If we couldn’t live a sinless life that pleases God, why did God command us to be holy as God is holy (Leviticus 11:44-45; 19:2; 1 Peter 1:16)? Scripture bears witness in both the Old Testament and the New Testament that God has commanded us to live a holy life.

What an honor it is to be commanded to take on this attribute of God in our lives. We can’t do it on our own. Everyone needs the power of the Holy Spirit and the commitment to obey every command that comes from him.

So the steps to living a sinless life are:

  1. Understand in your mind that you are a new creature, created to please God and set free from sin. You are dead to sin and it has no hold or control over you.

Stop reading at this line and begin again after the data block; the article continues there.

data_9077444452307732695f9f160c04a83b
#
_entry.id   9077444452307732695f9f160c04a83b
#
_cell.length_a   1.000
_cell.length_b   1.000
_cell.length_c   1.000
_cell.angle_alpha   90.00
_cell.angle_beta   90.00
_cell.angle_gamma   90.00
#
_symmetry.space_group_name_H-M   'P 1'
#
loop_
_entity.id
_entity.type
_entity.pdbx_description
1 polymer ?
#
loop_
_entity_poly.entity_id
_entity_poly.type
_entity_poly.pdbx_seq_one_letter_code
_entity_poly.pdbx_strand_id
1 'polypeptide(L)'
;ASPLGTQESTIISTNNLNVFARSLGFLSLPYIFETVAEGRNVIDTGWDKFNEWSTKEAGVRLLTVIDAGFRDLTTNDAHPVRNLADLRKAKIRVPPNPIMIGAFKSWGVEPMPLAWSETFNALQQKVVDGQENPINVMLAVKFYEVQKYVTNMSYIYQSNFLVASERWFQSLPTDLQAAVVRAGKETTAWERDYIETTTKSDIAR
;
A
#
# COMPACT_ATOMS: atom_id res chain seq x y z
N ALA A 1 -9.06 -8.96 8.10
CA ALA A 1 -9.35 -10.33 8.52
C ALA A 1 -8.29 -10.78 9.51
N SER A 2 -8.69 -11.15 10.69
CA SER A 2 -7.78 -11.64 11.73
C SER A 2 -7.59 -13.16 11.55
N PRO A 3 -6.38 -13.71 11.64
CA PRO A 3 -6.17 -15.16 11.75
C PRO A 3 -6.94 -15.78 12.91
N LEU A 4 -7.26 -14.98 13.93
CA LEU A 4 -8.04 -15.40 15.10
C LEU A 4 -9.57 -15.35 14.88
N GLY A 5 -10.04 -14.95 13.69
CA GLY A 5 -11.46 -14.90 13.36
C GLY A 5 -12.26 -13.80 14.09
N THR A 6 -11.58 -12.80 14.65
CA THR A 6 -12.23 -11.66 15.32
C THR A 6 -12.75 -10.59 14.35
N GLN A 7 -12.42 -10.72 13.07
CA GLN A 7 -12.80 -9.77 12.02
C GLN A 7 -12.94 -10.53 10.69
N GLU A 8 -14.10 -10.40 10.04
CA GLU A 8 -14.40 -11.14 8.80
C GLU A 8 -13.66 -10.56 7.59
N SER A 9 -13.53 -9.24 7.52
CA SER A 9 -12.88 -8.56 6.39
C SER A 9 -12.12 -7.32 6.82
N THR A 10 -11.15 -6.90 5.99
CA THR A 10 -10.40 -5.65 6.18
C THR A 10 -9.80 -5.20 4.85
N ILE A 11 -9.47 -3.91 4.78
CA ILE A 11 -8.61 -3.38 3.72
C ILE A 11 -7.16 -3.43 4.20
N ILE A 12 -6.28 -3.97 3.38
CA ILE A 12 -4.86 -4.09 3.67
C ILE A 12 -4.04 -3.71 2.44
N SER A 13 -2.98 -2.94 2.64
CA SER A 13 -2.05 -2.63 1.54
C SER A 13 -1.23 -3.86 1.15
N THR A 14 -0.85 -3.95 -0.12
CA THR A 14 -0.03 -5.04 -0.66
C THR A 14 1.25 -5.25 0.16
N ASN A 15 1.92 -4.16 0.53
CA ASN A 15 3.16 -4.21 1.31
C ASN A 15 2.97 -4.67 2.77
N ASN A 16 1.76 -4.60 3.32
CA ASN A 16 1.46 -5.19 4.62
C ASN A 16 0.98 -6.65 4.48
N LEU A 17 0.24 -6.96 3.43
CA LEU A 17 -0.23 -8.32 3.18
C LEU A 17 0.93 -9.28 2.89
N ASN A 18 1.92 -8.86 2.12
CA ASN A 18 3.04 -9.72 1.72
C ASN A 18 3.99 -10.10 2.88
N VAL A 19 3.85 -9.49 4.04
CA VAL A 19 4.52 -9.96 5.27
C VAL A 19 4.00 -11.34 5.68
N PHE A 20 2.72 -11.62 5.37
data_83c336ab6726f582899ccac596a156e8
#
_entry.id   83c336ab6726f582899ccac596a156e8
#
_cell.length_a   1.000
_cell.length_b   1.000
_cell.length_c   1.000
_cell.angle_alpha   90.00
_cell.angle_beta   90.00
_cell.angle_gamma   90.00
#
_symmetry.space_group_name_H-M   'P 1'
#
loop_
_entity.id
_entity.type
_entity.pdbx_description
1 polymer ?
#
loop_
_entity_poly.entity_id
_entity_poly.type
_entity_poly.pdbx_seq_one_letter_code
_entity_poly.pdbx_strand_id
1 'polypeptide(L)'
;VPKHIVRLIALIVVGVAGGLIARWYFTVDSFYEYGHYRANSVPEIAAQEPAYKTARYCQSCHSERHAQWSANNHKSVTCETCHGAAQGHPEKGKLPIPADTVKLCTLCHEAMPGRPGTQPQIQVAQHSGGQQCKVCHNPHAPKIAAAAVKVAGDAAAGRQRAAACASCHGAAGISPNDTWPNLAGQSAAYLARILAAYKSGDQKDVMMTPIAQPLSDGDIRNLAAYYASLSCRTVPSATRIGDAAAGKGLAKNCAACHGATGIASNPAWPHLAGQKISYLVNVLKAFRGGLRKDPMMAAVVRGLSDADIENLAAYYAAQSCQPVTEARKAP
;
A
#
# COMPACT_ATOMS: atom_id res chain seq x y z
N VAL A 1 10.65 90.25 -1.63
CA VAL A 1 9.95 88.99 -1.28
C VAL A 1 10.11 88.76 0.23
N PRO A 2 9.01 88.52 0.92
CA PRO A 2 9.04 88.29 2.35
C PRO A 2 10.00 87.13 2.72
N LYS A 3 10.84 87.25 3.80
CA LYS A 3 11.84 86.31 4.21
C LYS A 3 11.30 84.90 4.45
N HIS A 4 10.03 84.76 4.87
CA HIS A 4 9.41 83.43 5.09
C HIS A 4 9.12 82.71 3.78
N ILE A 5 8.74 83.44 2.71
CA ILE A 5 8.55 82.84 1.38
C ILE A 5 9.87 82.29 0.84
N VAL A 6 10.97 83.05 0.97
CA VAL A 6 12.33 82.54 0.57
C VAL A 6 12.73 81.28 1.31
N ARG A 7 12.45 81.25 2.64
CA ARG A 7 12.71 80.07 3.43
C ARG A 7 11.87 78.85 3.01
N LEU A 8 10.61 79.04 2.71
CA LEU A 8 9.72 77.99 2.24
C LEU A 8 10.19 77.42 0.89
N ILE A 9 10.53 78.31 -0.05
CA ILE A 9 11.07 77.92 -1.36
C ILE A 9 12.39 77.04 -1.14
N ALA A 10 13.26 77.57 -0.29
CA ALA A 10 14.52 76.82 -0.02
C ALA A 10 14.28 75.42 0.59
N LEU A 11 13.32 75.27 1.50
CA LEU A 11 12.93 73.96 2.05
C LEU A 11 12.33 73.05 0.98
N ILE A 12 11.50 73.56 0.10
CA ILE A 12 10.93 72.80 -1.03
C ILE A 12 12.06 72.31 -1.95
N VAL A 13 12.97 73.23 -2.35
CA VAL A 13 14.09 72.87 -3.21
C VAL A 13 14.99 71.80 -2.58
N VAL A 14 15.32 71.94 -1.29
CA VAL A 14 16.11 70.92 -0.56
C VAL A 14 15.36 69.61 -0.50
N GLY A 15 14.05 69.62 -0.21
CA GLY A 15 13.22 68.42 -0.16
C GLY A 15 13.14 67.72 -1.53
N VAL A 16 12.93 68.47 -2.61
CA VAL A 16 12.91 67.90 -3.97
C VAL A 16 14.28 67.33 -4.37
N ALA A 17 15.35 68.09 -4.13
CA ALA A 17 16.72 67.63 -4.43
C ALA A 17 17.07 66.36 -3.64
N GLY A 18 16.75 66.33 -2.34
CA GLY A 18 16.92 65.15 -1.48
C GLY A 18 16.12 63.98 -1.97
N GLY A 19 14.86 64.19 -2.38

2. Commit to obeying the Holy Spirit and everything at all times. Don’t even consider any other path. Use your free will to focus on pleasing God rather than entertaining temptation and sin.
  3. Seek ways to please God (Philippians 4:8). It all starts with thinking about it and then doing it.

You can live in the power of the Holy Spirit. You can lock in victory over sin on a regular basis. As new creatures in Christ, we are designed to walk with Christ. Sin is a rare occurrence. As C.S. Lewis said, Christianity is a path less tried. I would add that holiness is the path even less tried by Christians. Why do we give up so easily?

What have you been taught considering the possibility of not sinning against God on a regular basis? Leave a comment and tell me what you think about walking in victory.